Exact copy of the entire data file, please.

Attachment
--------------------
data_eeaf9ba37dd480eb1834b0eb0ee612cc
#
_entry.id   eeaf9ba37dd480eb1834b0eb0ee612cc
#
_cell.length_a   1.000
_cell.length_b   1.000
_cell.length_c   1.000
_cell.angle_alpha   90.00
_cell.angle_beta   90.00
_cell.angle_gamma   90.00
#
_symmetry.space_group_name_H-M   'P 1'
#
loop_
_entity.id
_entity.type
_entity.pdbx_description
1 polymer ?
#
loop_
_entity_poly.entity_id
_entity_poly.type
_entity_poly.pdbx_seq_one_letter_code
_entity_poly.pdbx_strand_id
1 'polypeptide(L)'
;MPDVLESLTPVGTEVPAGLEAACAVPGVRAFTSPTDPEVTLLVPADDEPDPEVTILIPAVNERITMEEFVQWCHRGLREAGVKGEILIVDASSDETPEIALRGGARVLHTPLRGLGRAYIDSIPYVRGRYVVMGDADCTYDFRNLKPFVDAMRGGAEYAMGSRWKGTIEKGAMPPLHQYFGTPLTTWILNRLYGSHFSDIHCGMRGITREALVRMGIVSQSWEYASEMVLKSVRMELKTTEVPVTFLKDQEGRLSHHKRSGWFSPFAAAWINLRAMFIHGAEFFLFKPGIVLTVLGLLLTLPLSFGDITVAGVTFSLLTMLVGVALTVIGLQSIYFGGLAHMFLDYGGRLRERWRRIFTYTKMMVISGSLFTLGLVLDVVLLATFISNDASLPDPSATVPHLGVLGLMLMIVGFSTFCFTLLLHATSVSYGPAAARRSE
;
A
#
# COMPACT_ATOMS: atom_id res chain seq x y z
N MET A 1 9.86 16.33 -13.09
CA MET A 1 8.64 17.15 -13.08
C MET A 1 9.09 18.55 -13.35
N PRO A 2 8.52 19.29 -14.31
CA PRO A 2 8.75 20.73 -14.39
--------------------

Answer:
data_eeaf9ba37dd480eb1834b0eb0ee612cc
#
_entry.id   eeaf9ba37dd480eb1834b0eb0ee612cc
#
_cell.length_a   1.000
_cell.length_b   1.000
_cell.length_c   1.000
_cell.angle_alpha   90.00
_cell.angle_beta   90.00
_cell.angle_gamma   90.00
#
_symmetry.space_group_name_H-M   'P 1'
#
loop_
_entity.id
_entity.type
_entity.pdbx_description
1 polymer ?
#
loop_
_entity_poly.entity_id
_entity_poly.type
_entity_poly.pdbx_seq_one_letter_code
_entity_poly.pdbx_strand_id
1 'polypeptide(L)'
;MPDVLESLTPVGTEVPAGLEAACAVPGVRAFTSPTDPEVTLLVPADDEPDPEVTILIPAVNERITMEEFVQWCHRGLREAGVKGEILIVDASSDETPEIALRGGARVLHTPLRGLGRAYIDSIPYVRGRYVVMGDADCTYDFRNLKPFVDAMRGGAEYAMGSRWKGTIEKGAMPPLHQYFGTPLTTWILNRLYGSHFSDIHCGMRGITREALVRMGIVSQSWEYASEMVLKSVRMELKTTEVPVTFLKDQEGRLSHHKRSGWFSPFAAAWINLRAMFIHGAEFFLFKPGIVLTVLGLLLTLPLSFGDITVAGVTFSLLTMLVGVALTVIGLQSIYFGGLAHMFLDYGGRLRERWRRIFTYTKMMVISGSLFTLGLVLDVVLLATFISNDASLPDPSATVPHLGVLGLMLMIVGFSTFCFTLLLHATSVSYGPAAARRSE
;
A
#
# COMPACT_ATOMS: atom_id res chain seq x y z
N MET A 1 9.86 16.33 -13.09
CA MET A 1 8.64 17.15 -13.08
C MET A 1 9.09 18.55 -13.35
N PRO A 2 8.52 19.29 -14.31
CA PRO A 2 8.75 20.73 -14.39